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Scoa Industries, Inc. v. Howlett

ILLINOIS APPELLATE COURT — FIRST DISTRICT (3RD DIVISION)


OCTOBER 16, 1975.

SCOA INDUSTRIES, INC., PLAINTIFF-APPELLEE,

v.

MICHAEL HOWLETT, SECRETARY OF STATE, DEFENDANT-APPELLANT.

APPEAL from the Circuit Court of Cook County; the Hon. DANIEL A. COVELLI, Judge, presiding.

MR. JUSTICE MEJDA DELIVERED THE OPINION OF THE COURT:

This is an appeal from an order of the circuit court of Cook County denying defendant's motion to dismiss and for summary judgment, granting plaintiff's motion for summary judgment, and entering judgment for plaintiff and against defendant in the sum of $8,824.09, plus interest. Defendant seeks reversal of the judgment order and contends that:

(1) the doctrine of sovereign immunity bars the action;

(2) the tax was paid voluntarily and cannot be recovered;

(3) the Illinois Court of Claims has exclusive jurisdiction;

(4) plaintiff failed to exhaust its administrative remedies; and

(5) the claim is barred by laches.

We reverse.

On March 30, 1970, plaintiff, Scoa Industries, Inc., a Delaware corporation [Scoa], filed a "tentative" annual report with defendant, Illinois Secretary of State, using the printed form provided by defendant's office. (Ill. Rev. Stat. 1969, ch. 32, par. 157.13.) In response to a question on the form plaintiff stated that it did not elect to pay a franchise tax based upon its entire stated capital and paid-in surplus. The election required answers to questions 10 through 14 to provide information designating the value of its property and gross money amount of business transacted, everywhere and only in the State of Illinois. Plaintiff printed thereon: "10-14 cannot be answered at the present time. As soon as the information is available we will forward." On June 30, 1970, plaintiff wrote a letter to defendant which contained the supplemental information. The letter was returned to plaintiff with the handwritten notation on the bottom: "Sorry, can not accept. Please execute the form enclosed." On July 9, 1970, defendant's office caused to be issued a franchise tax assessment in the sum of $8,824.09, based upon the entire stated capital and paid-in surplus listed in Scoa's "tentative" annual report. The assessment notice advised plaintiff that objection to the assessed amount could be made within 10 days, so that a hearing could be held as provided by statute, and also that the instant notice would be the only notice sent.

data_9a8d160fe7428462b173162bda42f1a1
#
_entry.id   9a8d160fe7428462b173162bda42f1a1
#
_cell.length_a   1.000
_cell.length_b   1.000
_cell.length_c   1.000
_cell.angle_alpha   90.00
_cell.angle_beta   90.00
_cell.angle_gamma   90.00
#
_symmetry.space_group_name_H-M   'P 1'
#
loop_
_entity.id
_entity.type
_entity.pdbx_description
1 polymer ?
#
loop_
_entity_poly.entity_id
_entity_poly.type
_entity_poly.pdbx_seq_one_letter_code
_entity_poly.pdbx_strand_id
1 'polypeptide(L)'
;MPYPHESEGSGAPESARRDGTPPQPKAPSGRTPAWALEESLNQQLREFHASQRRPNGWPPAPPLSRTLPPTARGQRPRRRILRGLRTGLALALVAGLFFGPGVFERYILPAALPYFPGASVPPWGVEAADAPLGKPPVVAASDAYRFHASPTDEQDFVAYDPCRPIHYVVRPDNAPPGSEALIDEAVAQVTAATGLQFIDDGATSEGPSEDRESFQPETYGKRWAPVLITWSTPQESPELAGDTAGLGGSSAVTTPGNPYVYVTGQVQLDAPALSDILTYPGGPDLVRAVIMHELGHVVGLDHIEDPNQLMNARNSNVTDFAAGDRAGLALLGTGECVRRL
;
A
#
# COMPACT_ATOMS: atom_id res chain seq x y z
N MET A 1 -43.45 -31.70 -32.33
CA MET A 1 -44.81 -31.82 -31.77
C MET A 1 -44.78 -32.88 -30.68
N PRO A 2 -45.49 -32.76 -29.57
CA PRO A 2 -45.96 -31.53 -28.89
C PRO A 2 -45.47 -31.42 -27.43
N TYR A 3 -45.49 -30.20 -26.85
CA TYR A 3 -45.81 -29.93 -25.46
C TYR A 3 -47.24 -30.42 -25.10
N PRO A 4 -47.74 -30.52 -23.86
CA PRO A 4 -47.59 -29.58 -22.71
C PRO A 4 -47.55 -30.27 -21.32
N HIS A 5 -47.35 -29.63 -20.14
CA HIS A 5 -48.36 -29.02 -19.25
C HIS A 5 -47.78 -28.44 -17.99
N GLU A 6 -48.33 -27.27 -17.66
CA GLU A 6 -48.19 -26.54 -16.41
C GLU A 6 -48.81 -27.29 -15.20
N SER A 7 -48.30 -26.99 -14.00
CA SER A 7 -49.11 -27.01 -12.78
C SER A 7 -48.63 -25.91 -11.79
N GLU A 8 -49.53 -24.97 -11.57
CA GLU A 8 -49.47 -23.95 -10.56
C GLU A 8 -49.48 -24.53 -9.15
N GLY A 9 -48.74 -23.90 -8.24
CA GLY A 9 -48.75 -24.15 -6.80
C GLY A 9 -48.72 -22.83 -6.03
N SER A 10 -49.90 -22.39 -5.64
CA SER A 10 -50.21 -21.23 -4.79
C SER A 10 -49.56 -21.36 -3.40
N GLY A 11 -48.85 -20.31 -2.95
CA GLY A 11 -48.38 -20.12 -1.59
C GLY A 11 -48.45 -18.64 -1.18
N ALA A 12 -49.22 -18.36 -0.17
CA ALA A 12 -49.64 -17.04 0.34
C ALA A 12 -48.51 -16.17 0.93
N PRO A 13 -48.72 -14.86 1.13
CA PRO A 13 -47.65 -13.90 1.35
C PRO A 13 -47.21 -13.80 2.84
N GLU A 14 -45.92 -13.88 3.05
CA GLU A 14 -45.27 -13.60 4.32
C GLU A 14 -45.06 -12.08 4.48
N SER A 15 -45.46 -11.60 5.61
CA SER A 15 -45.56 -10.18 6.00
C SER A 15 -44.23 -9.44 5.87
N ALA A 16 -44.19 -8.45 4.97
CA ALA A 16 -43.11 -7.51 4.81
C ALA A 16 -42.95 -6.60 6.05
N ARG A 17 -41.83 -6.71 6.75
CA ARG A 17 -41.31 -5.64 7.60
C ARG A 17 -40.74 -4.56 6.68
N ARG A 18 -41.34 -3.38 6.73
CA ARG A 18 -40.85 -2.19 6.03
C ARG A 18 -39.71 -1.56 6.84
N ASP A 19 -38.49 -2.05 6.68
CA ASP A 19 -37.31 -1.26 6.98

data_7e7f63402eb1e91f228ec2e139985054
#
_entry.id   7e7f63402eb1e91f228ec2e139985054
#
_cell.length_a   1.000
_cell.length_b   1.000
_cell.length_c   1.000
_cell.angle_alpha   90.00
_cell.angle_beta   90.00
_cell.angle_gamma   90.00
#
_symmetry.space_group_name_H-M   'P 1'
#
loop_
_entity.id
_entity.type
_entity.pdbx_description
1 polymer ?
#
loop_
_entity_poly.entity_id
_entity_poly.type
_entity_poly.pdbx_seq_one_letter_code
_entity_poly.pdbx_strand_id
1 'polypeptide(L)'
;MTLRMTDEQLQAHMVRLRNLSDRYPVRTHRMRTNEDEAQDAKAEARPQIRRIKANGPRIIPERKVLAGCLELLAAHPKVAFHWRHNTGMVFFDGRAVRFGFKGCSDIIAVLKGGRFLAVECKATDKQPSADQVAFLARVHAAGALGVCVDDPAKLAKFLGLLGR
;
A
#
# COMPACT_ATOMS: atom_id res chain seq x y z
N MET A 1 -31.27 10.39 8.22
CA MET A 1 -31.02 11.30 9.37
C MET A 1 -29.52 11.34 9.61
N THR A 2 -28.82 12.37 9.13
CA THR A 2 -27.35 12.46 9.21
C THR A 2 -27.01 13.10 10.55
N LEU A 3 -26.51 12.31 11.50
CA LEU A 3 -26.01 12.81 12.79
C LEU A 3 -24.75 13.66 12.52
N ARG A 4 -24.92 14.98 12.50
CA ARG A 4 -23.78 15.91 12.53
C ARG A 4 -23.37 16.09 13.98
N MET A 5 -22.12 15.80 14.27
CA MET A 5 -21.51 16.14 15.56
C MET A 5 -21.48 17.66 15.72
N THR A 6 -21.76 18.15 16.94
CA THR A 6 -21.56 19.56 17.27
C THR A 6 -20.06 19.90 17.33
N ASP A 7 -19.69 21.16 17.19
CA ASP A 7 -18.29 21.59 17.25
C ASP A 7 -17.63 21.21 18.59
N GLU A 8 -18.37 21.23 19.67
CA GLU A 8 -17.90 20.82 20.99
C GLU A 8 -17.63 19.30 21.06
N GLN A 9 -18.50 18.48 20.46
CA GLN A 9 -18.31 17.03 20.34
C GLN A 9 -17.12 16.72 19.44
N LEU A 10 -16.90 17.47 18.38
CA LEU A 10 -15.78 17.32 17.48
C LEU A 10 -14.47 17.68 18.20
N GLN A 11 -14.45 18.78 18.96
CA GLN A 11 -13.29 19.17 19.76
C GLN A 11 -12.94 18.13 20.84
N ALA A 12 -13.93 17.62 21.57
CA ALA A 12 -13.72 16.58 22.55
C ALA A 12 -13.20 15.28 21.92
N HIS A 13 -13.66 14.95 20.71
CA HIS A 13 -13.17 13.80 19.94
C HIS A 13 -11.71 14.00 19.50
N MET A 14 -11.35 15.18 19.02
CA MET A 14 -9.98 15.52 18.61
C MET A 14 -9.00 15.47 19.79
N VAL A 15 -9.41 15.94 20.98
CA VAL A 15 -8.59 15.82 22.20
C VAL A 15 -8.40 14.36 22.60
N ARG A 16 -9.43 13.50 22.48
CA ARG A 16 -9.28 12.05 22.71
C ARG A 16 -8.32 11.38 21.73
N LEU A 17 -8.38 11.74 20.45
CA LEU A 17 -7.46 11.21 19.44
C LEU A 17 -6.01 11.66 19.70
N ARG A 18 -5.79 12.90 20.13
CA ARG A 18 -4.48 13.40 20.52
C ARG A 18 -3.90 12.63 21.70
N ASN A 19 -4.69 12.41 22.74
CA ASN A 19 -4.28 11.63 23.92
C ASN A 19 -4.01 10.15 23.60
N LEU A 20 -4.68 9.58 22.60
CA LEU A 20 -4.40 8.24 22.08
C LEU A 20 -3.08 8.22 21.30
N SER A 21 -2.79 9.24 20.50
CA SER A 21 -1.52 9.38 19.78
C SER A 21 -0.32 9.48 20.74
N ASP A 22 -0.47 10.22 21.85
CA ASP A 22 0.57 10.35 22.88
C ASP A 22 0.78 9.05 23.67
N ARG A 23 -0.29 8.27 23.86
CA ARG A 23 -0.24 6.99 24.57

On July 20, 1970, plaintiff filed a supplemental annual report on the appropriate form which contained the previously omitted information in items 10 through 14. On July 20, 1970, defendant immediately sent to Scoa an assessment, designated "In re' adjustment supp." based on the additional information contained in the supplemental report. Plaintiff was therein advised that $93.47 was owed and that plaintiff could, within 10 days, object to the assessment. On July 28, 1970, plaintiff paid to defendant the sum of $8,824.09, and on August 4, 1970, paid the sum of $93.47. No protest or objection was made at the time of either payment. In a letter to defendant's office, dated April 14, 1972, plaintiff requested a refund of the "erroneous payment of $8,824.09" on the "erroneous billing of July 9, 1970," and stated: